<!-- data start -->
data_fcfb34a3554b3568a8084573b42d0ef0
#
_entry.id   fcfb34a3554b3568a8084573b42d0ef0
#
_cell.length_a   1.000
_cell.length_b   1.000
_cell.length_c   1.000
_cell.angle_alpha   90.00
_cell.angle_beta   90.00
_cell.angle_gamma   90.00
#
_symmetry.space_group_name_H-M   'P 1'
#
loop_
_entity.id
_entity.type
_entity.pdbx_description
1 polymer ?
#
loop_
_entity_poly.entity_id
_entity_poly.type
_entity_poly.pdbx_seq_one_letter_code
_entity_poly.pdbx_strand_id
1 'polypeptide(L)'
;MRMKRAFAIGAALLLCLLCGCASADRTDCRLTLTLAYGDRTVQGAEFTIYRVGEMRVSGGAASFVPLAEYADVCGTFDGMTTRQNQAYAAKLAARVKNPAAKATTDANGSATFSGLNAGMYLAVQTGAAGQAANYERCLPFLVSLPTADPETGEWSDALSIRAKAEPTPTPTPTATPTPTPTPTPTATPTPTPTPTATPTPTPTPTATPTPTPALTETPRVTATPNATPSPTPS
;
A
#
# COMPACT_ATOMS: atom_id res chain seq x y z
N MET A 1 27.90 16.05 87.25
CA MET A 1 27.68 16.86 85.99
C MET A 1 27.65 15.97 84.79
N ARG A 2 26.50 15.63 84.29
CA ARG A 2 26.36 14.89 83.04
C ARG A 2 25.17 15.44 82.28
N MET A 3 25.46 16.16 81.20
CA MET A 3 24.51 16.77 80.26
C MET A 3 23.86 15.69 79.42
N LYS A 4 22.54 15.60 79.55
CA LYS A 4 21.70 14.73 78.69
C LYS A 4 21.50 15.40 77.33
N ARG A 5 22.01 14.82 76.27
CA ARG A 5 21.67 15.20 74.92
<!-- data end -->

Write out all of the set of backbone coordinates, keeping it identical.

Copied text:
data_fcfb34a3554b3568a8084573b42d0ef0
#
_entry.id   fcfb34a3554b3568a8084573b42d0ef0
#
_cell.length_a   1.000
_cell.length_b   1.000
_cell.length_c   1.000
_cell.angle_alpha   90.00
_cell.angle_beta   90.00
_cell.angle_gamma   90.00
#
_symmetry.space_group_name_H-M   'P 1'
#
loop_
_entity.id
_entity.type
_entity.pdbx_description
1 polymer ?
#
loop_
_entity_poly.entity_id
_entity_poly.type
_entity_poly.pdbx_seq_one_letter_code
_entity_poly.pdbx_strand_id
1 'polypeptide(L)'
;MRMKRAFAIGAALLLCLLCGCASADRTDCRLTLTLAYGDRTVQGAEFTIYRVGEMRVSGGAASFVPLAEYADVCGTFDGMTTRQNQAYAAKLAARVKNPAAKATTDANGSATFSGLNAGMYLAVQTGAAGQAANYERCLPFLVSLPTADPETGEWSDALSIRAKAEPTPTPTPTATPTPTPTPTPTATPTPTPTPTATPTPTPTPTATPTPTPALTETPRVTATPNATPSPTPS
;
A
#
# COMPACT_ATOMS: atom_id res chain seq x y z
N MET A 1 27.90 16.05 87.25
CA MET A 1 27.68 16.86 85.99
C MET A 1 27.65 15.97 84.79
N ARG A 2 26.50 15.63 84.29
CA ARG A 2 26.36 14.89 83.04
C ARG A 2 25.17 15.44 82.28
N MET A 3 25.46 16.16 81.20
CA MET A 3 24.51 16.77 80.26
C MET A 3 23.86 15.69 79.42
N LYS A 4 22.54 15.60 79.55
CA LYS A 4 21.70 14.73 78.69
C LYS A 4 21.50 15.40 77.33
N ARG A 5 22.01 14.82 76.27
CA ARG A 5 21.67 15.20 74.92